The annual Florida-Georgia (or Georgia-Florida) game is set to take place during the Jaguars' bye week this year.

Two notable attendees for Saturday's game will be Jaguars defensive tackle Abry Jones and defensive end Dante Fowler. Jones is a Georgia alum, while Fowler played for the Gators.

Jones has fond memories of winning at EverBank Field prior to his career with the Jaguars.

“I only got to win twice but that’s pretty much my fondest memory,” Jones said. “We lost the first two years and that just sucked. First year we got blown out, second year took it to overtime and should have won, next two years we just won flat out. That was the most memorable thing to me.”

Fowler's favorite moment within the rivalry also came with a win. The Gators beat the Bulldogs during the defensive end's final year with the program.

“My favorite memory was when we won my junior year,” Fowler said. “Also, the Gator walk and seeing [my] family.”

Jones and Fowler both agreed the atmosphere heightens the game experience. Fans are rowdy and the players can feel their passion on the field.

“To me, it’s just the love and excitement of the fans have for the game,” Jones said. “They’re all into it. They’re all drunk and all that. You come off the bridge and they yell insults and stuff like that, it’s just the perfect environment for football. It makes you want to win that much more because you see how much they really hate you.”

The school pride is evident in the Jaguars' locker room. Jones is picking his Bulldogs to win this year's meeting.

“I want to say 21-17,” Jones said.

Fowler believes his school will win the big game.

“I think Florida [wins], 20-17,” Fowler said.

No matter the outcome, there's sure to be some smack talk handed out by the player from the winning program when the Jaguars return from vacation. Jones and Fowler are buddies, but it'll be hard to resist antagonizing the loser of the annual Georgia-Florida (or Florida-Georgia) showdown.

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Campbell happy with sacks, looking for more wins

Jaguars defensive end Calais Campbell heads into the bye week with a career-high 10 sacks. He bested his previous nine seasons in just seven games with the Jaguars.

While the accomplishment is encouraging, Campbell is more interested in the AFC South standings.

"It's a cool thing," Campbell said. "It's something I've always wanted, I felt like I should get, but at the end of day though it's all about wins and losses and sometimes you have to sacrifice production to win games. At the end of the day I'm happy with the win. [Producing] 10 sacks is great but the 'W' is what makes me feel good."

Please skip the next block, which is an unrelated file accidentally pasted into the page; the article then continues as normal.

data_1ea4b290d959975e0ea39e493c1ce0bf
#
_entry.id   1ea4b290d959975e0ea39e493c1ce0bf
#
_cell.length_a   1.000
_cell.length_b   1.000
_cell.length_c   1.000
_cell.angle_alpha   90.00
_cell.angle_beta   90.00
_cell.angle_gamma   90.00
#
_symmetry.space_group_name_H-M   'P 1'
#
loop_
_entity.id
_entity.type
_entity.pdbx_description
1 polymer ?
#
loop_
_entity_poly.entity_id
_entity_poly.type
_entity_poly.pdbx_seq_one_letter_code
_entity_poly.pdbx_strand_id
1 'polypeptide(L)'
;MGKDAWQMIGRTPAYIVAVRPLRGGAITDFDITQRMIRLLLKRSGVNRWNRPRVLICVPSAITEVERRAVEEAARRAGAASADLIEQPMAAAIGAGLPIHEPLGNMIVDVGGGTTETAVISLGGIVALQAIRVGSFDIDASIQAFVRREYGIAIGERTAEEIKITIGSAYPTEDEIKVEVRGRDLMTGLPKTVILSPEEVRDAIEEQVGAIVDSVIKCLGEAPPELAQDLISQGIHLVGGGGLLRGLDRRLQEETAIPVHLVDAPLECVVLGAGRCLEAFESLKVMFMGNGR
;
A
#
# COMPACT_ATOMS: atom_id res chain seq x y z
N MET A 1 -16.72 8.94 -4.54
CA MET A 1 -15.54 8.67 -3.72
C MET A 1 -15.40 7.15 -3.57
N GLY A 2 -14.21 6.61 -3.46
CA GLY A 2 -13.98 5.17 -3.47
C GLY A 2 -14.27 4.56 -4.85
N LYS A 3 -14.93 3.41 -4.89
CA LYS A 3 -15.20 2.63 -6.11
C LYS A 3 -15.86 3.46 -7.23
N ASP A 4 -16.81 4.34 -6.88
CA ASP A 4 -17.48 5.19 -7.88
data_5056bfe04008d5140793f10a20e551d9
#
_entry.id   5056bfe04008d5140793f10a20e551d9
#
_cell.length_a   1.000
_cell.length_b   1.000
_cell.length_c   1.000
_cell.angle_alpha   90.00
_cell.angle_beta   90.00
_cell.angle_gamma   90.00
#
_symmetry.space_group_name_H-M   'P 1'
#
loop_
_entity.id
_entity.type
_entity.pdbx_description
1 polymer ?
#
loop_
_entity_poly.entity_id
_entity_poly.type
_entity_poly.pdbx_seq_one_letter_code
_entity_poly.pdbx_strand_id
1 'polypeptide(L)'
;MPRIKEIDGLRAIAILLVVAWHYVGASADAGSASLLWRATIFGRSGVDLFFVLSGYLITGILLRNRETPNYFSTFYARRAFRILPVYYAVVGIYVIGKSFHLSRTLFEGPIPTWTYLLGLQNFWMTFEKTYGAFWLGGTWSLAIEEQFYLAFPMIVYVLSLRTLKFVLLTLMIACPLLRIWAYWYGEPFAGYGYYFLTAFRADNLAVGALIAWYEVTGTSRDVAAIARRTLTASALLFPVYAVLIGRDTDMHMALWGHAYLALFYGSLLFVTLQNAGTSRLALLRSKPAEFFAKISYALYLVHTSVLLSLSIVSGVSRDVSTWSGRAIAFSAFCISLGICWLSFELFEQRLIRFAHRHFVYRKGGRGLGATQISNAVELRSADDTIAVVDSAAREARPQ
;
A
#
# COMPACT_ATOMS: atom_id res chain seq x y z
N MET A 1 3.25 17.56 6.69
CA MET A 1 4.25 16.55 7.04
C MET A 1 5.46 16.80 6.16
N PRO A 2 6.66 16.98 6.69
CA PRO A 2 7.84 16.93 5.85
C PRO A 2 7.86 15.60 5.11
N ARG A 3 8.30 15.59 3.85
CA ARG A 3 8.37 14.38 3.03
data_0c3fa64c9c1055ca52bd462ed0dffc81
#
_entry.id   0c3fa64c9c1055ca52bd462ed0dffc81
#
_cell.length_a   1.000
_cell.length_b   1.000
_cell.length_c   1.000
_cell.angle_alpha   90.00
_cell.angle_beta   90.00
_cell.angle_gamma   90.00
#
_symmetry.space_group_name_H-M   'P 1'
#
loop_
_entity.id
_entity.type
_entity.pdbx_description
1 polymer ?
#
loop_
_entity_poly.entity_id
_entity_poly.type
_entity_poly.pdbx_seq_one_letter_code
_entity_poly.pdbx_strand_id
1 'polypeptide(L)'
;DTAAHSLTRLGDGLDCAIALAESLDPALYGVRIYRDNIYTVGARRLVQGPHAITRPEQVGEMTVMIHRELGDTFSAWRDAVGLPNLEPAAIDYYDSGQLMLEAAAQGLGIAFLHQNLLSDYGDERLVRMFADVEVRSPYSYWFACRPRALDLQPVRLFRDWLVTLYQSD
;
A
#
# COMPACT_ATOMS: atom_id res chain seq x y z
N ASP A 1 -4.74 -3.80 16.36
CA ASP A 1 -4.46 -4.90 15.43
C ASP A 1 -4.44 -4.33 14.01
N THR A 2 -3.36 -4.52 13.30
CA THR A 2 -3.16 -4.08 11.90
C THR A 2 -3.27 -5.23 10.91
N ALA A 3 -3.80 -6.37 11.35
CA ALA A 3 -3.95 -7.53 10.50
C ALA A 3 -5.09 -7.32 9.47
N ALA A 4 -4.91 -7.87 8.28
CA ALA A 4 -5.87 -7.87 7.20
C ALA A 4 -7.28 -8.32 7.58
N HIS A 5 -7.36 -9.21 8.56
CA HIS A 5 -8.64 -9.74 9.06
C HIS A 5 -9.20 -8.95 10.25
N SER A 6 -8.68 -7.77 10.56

Campbell is happy with the defense's production through seven games. The league-leading 33 sacks have folks around the league buzzing about the Jaguars.

Still, the veteran believes the team should be in much better shape than they already are at this point.

"I still feel like our record should be a lot better than it is," Campbell said. "That's because we haven't played the way we can play at all times. We've been up and down. We're in a good place right now because those [losses] haven't really hurt us yet, but we can't continue to do that and be the team we want to be. Going forward we have to establish a consistent feel and understand how good we can be when we do it right and be that at all times."

The Jaguars are coming off a 27-0 win against the Indianapolis Colts. It was the team's first shutout since 2006.

Campbell, now in his 10th NFL season, knows how hard it can be shutout an opposing offense.

"It's very hard to get a shutout this league, which is crazy because there we three of them [in Week 7]," Campbell said. "Very surprised to see that but everyone who has been part of the NFL understands that to hold a team scoreless is a pretty big deal."

Signed this offseason, Campbell has thrived in his new role with the Jaguars. Playing defensive end in a 4-3 has opened up his pass rushing possibilities. He has also been give the freedom to move around the line at times.

"Even when I was a rookie I thought I'd do well at the EDGE [position]," Campbell said. "I'm a football player, put me anywhere and I'm going to do the best I can to get the job done. I got drafted to a 3-4 defense and made the best of the position they put me in. I [was] very successful and had a good time doing that but I always knew I'd be productive on the outside, but at the end of the day, production is great but it's about wins and losses."

Cole's big play had been planned for a while

On the Jaguars' second offensive series, quarterback Blake Bortles threw downfield to rookie wide receiver Keelan Cole. The young playmaker had broken free from a defender with a double move on a post route.

Cole caught Bortles' pass and picked up 52 yards on the exchange. It was the biggest play of Cole's young career.

“It was something we practiced a lot in practice and we execute it actually 100 percent in practice,” Cole said. “We just knew when it was going to be called it had to be a big play. That was a play I had to make.”

Cole was cheered on by his teammates following the play. The big gain set up the Jaguars' second touchdown of the game.

“It was real fun, it’s always fun making a play for the team,” Cole said. “We went down and made that drive into a touchdown.”

Cole, Allen Hurns and Marqise Lee all produced receptions of 45 yards or more. The rookie wide receiver said the trio is expected to make big plays.

“For sure, we are always ready, everyone knows our strengths and weaknesses,” Cole said. “When our numbers are called, we are always ready for it, regardless of if it’s one catch or two catches. We know we have to try to score every time.”

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